In a Scientific American article titled "Elemental Urgency," Jennifer Hackett reported on a paper published in 2013 by Yale University's Thomas Graedel et al regarding the availability (or unavailability) of the raw elements - and suitable substitutes - used extensively in modern manufacturing. Unlike half a century ago when most products were made from relatively common and easily obtainable elements like lead, iron, tin, nickel, aluminum, carbon, zinc, silicon, and even silver and gold, many more elements are now regularly included in mass manufacturing processes. Rhenium (Re), used in high strength, temperature alloys to applications like jet engine turbine blades and as a catalyst in chemical processes, is one of the most critically rated elements for uniqueness. Ditto for titanium. Yttrium (Y), used in the familiar YIG oscillator and YAG laser, is another critical element. Keep in mind that this chart rates elements not solely according to scarcity, but how critical they are in processes where no other element can be substituted in the event of a shortage. Lead (Pb) is a clear example of an element that is abundantly available, but the materials in which it is used cannot be easily replaced with another element. Compounding the issue is the rate at which product manufacturing is increasing over time, which requires a rapidly expanding availability of raw materials.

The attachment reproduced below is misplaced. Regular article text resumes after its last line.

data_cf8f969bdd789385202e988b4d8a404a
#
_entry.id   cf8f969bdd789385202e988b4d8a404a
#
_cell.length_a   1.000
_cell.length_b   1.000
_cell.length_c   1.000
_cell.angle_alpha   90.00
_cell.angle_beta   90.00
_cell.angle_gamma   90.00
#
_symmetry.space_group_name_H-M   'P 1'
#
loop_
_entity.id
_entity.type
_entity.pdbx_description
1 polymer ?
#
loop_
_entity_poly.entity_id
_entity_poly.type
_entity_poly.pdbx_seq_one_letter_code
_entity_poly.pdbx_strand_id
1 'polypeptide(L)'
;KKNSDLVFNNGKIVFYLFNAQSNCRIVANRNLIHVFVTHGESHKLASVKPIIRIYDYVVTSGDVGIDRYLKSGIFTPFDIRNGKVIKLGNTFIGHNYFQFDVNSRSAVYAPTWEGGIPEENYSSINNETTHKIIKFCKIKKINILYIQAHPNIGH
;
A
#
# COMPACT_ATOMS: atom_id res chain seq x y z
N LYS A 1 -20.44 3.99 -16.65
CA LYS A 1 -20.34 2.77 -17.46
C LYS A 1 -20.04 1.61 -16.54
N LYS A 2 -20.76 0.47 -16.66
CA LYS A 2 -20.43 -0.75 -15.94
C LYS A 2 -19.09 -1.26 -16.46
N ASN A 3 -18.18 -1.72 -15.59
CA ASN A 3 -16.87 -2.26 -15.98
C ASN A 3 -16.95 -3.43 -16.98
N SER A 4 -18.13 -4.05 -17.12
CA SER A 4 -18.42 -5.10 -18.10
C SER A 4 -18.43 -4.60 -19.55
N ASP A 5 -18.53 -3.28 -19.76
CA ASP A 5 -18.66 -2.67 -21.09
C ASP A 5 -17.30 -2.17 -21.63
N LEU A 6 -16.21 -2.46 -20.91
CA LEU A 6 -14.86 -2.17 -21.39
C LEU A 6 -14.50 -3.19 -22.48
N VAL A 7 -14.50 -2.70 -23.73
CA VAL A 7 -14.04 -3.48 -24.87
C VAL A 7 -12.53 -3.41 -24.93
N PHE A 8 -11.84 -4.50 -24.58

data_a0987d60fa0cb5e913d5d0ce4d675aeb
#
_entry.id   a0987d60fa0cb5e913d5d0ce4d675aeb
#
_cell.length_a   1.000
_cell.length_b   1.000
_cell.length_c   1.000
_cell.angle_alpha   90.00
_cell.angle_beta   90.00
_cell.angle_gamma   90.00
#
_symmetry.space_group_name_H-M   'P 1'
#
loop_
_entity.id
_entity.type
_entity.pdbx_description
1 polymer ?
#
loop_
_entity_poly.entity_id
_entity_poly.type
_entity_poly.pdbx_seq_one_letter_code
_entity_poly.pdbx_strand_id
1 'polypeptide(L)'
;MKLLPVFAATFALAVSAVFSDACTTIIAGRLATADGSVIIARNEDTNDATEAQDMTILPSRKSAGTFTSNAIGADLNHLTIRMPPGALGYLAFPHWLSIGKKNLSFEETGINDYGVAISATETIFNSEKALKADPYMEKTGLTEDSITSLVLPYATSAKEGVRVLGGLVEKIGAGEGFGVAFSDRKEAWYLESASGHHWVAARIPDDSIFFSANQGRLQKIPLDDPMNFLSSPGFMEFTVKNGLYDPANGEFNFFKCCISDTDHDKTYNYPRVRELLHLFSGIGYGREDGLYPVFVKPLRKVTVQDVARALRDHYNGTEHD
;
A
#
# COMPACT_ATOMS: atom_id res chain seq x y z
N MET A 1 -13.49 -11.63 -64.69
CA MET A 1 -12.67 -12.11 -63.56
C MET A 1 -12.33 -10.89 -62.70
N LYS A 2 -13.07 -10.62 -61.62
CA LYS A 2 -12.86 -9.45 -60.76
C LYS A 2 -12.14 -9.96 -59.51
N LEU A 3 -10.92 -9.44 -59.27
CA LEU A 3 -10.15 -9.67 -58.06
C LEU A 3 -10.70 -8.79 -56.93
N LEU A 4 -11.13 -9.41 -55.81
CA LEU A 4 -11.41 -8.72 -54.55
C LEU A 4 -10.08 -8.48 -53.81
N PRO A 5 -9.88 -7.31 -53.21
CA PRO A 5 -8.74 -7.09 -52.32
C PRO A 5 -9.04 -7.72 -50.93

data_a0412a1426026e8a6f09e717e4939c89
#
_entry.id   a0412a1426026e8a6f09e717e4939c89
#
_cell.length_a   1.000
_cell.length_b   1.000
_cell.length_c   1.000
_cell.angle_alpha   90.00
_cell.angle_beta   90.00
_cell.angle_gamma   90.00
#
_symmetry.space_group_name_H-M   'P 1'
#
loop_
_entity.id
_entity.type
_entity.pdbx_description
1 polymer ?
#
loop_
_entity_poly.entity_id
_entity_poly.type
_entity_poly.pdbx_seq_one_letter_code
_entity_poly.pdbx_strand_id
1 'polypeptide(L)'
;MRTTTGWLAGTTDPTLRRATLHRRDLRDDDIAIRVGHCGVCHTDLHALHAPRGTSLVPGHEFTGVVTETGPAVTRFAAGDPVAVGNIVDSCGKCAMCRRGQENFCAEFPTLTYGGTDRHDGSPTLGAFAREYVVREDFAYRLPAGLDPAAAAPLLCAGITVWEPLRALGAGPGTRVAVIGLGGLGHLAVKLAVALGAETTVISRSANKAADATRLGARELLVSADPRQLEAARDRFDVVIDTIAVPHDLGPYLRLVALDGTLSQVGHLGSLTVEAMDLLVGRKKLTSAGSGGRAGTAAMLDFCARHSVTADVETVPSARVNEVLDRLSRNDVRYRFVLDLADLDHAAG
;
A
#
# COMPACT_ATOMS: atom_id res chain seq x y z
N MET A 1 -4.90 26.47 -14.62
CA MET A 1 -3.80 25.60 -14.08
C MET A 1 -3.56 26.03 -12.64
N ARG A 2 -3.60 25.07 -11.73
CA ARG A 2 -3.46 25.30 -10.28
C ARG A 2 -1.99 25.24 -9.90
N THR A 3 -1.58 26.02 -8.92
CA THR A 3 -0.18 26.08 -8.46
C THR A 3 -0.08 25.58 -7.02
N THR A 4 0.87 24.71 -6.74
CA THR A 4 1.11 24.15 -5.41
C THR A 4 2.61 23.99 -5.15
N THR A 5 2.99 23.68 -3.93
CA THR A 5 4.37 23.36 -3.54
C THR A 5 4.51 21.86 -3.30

Whereas a paid SciAm subscription is required to view Graedel's "The Periodic Table of Substitute Performance" graphic (thumbnail to the upper right), the original is freely accessed in "On the materials basis of modern society." This abstract statement in the paper sums up the situation alarmingly well:
"It is indisputable that modern life is enabled by the use of materials in its technologies. Those technologies do many things very well, largely because each material is used for purposes to which it is exquisitely fitted. The result over time has been a steady increase in product performance. We show that this materials complexity has markedly increased in the past half-century and that elemental life cycle analyses characterize rates of recycling and loss. A further concern is that of possible scarcity of some of the elements as their use increases. Should materials availability constraints occur, the use of substitute materials comes to mind. We studied substitution potential by generating a comprehensive summary of potential substitutes for 62 different metals in all their major uses and of the performance of the substitutes in those applications. As we show herein, for a dozen different metals, the potential substitutes for their major uses are either inadequate or appear not to exist at all. Further, for not 1 of the 62 metals are exemplary substitutes available for all major uses."
You might be interested in a report I wrote in 2011 titled, "Afghanistan's Buried Riches - Rare Earths & More," that helped to shed light on why it is countries are so invested (literally) in obtaining access to even the most dangerous regions on Earth in order to mine valuable elements and minerals. It is no doubt a large part of the reason troops are still there after more than a decade - they are protecting the investments of political donor companies (to Democrat, Republican, and Independent).
Posted May 31, 2016